Nelson Mandela, in his first term as the South African President, initiates a unique venture to unite the apartheid-torn land: enlist the national rugby team on a mission to win the 1995 Rugby World Cup.
The great Chicago White Sox team of 1919 is the saddest team to ever win a pennant. The team is bitter at their penny pincher owner, Charles Comiskey, and at their own teammates. Gamblers take advantage of this opportunity to offer some players money to throw the series. (Most of the players didn't get as much as promised.) But Buck Weaver and the great Shoeless Joe Jackson turn back at the last minute and try to play their best. The Sox actually almost come back from a 3-1 deficit. Two years later, the truth breaks out and the Sox are sued on multiple counts. They are found innocent by the jury but baseball commissioner Landis has other plans. The eight players are suspended for life, and Buck Weaver, for the rest of his life, tries to clear his name. Written by
Patrick Lynn <email@example.com>
While on the stand, Sox manager Kid Gleason tells the lawyer that he was a pitcher during his playing days which is true, but he played almost 1600 games as a second baseman which is about 1200 more than he pitched. See more »
When the players meet the lawyers for the first time, the head counsel introduced his co-counsels by likening them to famous ballplayers (i.e.: "The Ty Cobb of lawyers"). One of the Sox players asks, "Who is the Babe Ruth?" The head counsel replies "I am". In the time line of the film, however, which is suggested to be between the 1919 and 1920 seasons, Babe Ruth would have just completed his final season with the Boston Red Sox, and also was his first season playing more than 100 games, and he might not have been as famous as he became later. However, the actual indictments of the players (and the meeting with the lawyers) took place after the 1920 season. In 1920, the Babe had by far the greatest offensive season ever, being the first player to 30, 40 and 50 home runs in a season, as well as setting a slugging percentage record that stood for more than 80 years. See more »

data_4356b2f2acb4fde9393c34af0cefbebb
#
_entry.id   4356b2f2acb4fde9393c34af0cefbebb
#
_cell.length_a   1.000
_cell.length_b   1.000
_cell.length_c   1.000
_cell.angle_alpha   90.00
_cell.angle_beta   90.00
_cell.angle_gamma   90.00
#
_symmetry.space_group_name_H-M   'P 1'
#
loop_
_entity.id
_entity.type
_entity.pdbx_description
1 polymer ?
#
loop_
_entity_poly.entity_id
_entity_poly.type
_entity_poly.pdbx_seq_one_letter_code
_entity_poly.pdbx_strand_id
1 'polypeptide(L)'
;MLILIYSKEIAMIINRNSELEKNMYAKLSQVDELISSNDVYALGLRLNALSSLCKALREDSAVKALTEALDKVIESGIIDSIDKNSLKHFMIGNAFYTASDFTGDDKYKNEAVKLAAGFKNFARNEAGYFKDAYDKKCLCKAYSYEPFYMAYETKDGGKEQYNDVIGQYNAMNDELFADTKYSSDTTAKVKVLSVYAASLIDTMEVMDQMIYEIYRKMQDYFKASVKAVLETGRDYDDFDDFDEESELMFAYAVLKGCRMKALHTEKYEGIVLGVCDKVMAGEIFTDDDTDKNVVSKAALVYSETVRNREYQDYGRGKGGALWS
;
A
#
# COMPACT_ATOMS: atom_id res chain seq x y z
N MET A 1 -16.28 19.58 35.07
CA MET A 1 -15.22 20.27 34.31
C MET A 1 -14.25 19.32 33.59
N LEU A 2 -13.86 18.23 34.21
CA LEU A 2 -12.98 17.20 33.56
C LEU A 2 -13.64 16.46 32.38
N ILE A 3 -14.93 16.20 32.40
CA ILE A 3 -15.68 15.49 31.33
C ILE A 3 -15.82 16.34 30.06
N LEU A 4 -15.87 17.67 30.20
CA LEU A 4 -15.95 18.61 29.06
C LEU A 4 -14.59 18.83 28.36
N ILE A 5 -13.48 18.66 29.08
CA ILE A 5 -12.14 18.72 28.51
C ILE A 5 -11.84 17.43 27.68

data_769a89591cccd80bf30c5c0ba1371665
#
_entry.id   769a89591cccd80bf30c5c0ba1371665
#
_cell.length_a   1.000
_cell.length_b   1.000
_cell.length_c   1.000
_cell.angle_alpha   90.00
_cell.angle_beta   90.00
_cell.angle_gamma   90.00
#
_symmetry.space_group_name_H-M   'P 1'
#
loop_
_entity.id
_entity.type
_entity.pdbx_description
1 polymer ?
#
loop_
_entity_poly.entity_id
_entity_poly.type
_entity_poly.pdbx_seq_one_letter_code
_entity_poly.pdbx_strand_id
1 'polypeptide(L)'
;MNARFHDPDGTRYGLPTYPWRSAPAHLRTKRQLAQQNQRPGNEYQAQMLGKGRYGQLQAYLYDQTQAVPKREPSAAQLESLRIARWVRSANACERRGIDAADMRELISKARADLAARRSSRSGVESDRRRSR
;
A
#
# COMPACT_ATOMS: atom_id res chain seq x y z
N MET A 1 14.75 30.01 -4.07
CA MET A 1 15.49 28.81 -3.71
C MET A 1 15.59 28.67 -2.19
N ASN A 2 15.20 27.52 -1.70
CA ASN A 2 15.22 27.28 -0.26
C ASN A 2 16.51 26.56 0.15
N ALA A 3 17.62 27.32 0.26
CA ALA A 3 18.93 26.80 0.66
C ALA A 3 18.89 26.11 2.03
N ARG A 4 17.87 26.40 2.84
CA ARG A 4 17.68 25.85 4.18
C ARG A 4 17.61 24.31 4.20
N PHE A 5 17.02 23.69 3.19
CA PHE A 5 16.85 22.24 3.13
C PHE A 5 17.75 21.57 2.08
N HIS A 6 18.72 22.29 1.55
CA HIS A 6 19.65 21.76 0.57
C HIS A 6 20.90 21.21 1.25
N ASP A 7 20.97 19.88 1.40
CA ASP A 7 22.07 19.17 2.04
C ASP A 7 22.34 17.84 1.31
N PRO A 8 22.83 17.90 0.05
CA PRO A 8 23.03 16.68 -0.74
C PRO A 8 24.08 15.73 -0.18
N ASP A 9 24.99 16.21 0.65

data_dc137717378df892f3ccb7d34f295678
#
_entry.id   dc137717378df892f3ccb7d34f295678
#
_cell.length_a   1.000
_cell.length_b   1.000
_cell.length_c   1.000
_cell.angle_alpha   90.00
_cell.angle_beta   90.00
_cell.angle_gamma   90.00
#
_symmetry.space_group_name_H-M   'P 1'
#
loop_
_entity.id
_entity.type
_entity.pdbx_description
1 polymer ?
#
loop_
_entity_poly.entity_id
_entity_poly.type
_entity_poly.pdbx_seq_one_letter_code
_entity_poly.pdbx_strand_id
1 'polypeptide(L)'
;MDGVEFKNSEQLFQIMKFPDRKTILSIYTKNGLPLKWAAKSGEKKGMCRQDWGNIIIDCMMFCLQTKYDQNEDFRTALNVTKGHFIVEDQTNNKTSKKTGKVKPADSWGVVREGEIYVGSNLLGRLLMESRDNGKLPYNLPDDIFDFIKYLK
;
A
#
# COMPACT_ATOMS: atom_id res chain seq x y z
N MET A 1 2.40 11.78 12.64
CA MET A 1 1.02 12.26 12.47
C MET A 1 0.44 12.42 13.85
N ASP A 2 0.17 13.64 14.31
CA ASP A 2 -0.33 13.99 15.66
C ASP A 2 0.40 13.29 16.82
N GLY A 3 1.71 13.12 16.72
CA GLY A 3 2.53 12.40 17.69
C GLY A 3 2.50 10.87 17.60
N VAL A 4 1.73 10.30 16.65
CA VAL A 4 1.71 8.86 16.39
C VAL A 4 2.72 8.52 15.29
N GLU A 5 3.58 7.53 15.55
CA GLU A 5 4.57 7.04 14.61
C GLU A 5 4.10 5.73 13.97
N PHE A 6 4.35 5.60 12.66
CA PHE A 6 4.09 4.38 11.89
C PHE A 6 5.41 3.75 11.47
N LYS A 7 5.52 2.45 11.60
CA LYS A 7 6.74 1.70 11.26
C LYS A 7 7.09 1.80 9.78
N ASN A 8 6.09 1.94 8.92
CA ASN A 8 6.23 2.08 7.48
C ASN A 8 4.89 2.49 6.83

[while scouting potential players for the fix]
Nah. Collins is the only one on the club getting paid what he's worth. Had it in his contract when he got traded.
What about Chick Gandil?
[Gandil fouls a pitch back]
He might do business. Chickie's a sport.
Bucky's one of the boys, but the thing about Bucky is he don't like to lose.
[Weaver grounds out and kicks the ground in disgust]
Can't stand to lose. Put him on the "maybe" list.
What about Ray Schalk?
[...] See more »
We were a young,innocent nation in 1919,though we did have our troubles. Luckily,we had a relatively new game of baseball to take us away from those troubles.Surely,nothing bad could happen to such a great game,or so we thought.It seems that eight players took bribes to deliberately lose the 1919 World Series,and we did not take it very well.How could they?How could they betray our trust and our fanship this way? This film,which incidentally never has gotten the full credit it has deserved over the years,brilliantly brings to life this scandal which gave our nation one big black eye.It is a must see for any true fan of baseball. Baseball indeed has a mostly colorful history,but there was a time when that color was black.Over the years,the wounds have healed,but the scars remain.A truly brilliant and underrated film.
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